If the importance of solving this is in your opinion higher than the risk of something inconvenient happening, one trick you could try goes like this:
As I understand it, the certificates you actually use are from a different CA, while the Firebase certificates were issued by Let's Encrypt.
You may be able to tell your DNS provider (Cloudflare right?) to create a CAA record in DNS which says which Certificate Authorities are authorised to issue for your domain. This is effectively like a "No salesmen" sign on the property gate. It doesn't have force of law, but a legitimate outfit (such as Let's Encrypt) will obey it. You can write a CAA record that says your preferred issuer is allowed but Let's Encrypt is not.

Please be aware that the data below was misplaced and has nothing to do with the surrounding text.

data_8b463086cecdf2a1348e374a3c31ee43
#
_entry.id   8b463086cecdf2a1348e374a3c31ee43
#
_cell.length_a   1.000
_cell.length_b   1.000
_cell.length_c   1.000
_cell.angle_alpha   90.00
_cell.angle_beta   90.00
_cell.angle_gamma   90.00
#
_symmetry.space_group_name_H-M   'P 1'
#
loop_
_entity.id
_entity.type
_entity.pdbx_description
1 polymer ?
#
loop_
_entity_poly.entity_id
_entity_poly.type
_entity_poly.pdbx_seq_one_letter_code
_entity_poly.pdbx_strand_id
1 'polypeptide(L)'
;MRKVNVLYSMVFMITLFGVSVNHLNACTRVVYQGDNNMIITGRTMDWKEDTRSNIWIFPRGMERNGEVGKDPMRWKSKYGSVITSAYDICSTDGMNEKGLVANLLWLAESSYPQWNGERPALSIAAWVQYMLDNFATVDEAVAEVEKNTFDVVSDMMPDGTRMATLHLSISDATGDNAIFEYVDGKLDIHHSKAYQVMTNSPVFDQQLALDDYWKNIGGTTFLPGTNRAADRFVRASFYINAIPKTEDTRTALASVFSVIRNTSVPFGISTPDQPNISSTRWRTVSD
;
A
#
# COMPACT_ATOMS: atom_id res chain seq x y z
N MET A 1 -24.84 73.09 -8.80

When Firebase tries to get any new certificate, Let's Encrypt will tell them no, because it saw your CAA record when trying to issue.
Now, the risk is, I don't know what Firebase would do then. They might just not add your name to the certificate and not worry about it. But it might email you claiming there's a problem, it might even stop your service working. I guess hilariously (but still inconveniently) it might blow up service for all those other names listed with yours. None of this is your fault, you didn't want the certificate and are entitled to say so, but "I blew up my web site on a point of principle" isn't how most people want to spend the holiday season.